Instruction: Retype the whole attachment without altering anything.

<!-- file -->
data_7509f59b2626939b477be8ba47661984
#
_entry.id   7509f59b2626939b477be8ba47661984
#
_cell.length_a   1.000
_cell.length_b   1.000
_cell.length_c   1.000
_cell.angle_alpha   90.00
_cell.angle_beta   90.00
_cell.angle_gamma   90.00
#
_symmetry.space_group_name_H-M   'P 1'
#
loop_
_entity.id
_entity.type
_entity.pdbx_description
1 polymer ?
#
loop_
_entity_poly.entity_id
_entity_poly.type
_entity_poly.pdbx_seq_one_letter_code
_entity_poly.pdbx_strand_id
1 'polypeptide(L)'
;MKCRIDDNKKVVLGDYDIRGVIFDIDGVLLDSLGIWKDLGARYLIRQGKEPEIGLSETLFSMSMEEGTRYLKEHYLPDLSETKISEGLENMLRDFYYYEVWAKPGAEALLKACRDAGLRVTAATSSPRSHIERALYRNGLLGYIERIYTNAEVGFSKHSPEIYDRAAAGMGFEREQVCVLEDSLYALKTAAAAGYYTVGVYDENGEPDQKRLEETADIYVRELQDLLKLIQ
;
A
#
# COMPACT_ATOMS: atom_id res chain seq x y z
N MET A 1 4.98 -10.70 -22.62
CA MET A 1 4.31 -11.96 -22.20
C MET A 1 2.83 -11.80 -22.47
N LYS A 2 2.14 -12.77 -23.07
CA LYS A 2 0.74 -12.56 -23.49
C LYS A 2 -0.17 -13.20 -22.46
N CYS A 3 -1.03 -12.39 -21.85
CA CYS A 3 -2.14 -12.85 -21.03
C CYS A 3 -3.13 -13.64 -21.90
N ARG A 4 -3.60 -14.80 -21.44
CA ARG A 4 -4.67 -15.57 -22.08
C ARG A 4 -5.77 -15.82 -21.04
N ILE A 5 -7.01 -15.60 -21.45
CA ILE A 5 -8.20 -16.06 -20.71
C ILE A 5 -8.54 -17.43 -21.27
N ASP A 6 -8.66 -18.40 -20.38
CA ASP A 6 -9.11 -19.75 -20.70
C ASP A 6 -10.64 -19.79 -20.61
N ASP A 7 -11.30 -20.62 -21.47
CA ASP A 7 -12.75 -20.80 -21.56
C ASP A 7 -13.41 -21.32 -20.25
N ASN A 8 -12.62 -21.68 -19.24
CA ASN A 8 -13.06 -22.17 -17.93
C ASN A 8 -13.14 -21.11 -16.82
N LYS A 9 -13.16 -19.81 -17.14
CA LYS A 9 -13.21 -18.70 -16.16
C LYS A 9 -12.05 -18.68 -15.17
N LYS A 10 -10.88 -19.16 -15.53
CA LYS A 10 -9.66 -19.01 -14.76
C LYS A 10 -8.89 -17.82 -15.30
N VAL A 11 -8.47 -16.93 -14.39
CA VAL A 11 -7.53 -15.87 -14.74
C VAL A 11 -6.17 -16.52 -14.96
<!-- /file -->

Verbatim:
data_7509f59b2626939b477be8ba47661984
#
_entry.id   7509f59b2626939b477be8ba47661984
#
_cell.length_a   1.000
_cell.length_b   1.000
_cell.length_c   1.000
_cell.angle_alpha   90.00
_cell.angle_beta   90.00
_cell.angle_gamma   90.00
#
_symmetry.space_group_name_H-M   'P 1'
#
loop_
_entity.id
_entity.type
_entity.pdbx_description
1 polymer ?
#
loop_
_entity_poly.entity_id
_entity_poly.type
_entity_poly.pdbx_seq_one_letter_code
_entity_poly.pdbx_strand_id
1 'polypeptide(L)'
;MKCRIDDNKKVVLGDYDIRGVIFDIDGVLLDSLGIWKDLGARYLIRQGKEPEIGLSETLFSMSMEEGTRYLKEHYLPDLSETKISEGLENMLRDFYYYEVWAKPGAEALLKACRDAGLRVTAATSSPRSHIERALYRNGLLGYIERIYTNAEVGFSKHSPEIYDRAAAGMGFEREQVCVLEDSLYALKTAAAAGYYTVGVYDENGEPDQKRLEETADIYVRELQDLLKLIQ
;
A
#
# COMPACT_ATOMS: atom_id res chain seq x y z
N MET A 1 4.98 -10.70 -22.62
CA MET A 1 4.31 -11.96 -22.20
C MET A 1 2.83 -11.80 -22.47
N LYS A 2 2.14 -12.77 -23.07
CA LYS A 2 0.74 -12.56 -23.49
C LYS A 2 -0.17 -13.20 -22.46
N CYS A 3 -1.03 -12.39 -21.85
CA CYS A 3 -2.14 -12.85 -21.03
C CYS A 3 -3.13 -13.64 -21.90
N ARG A 4 -3.60 -14.80 -21.44
CA ARG A 4 -4.67 -15.57 -22.08
C ARG A 4 -5.77 -15.82 -21.04
N ILE A 5 -7.01 -15.60 -21.45
CA ILE A 5 -8.20 -16.06 -20.71
C ILE A 5 -8.54 -17.43 -21.27
N ASP A 6 -8.66 -18.40 -20.38
CA ASP A 6 -9.11 -19.75 -20.70
C ASP A 6 -10.64 -19.79 -20.61
N ASP A 7 -11.30 -20.62 -21.47
CA ASP A 7 -12.75 -20.80 -21.56
C ASP A 7 -13.41 -21.32 -20.25
N ASN A 8 -12.62 -21.68 -19.24
CA ASN A 8 -13.06 -22.17 -17.93
C ASN A 8 -13.14 -21.11 -16.82
N LYS A 9 -13.16 -19.81 -17.14
CA LYS A 9 -13.21 -18.70 -16.16
C LYS A 9 -12.05 -18.68 -15.17
N LYS A 10 -10.88 -19.16 -15.53
CA LYS A 10 -9.66 -19.01 -14.76
C LYS A 10 -8.89 -17.82 -15.30
N VAL A 11 -8.47 -16.93 -14.39
CA VAL A 11 -7.53 -15.87 -14.74
C VAL A 11 -6.17 -16.52 -14.96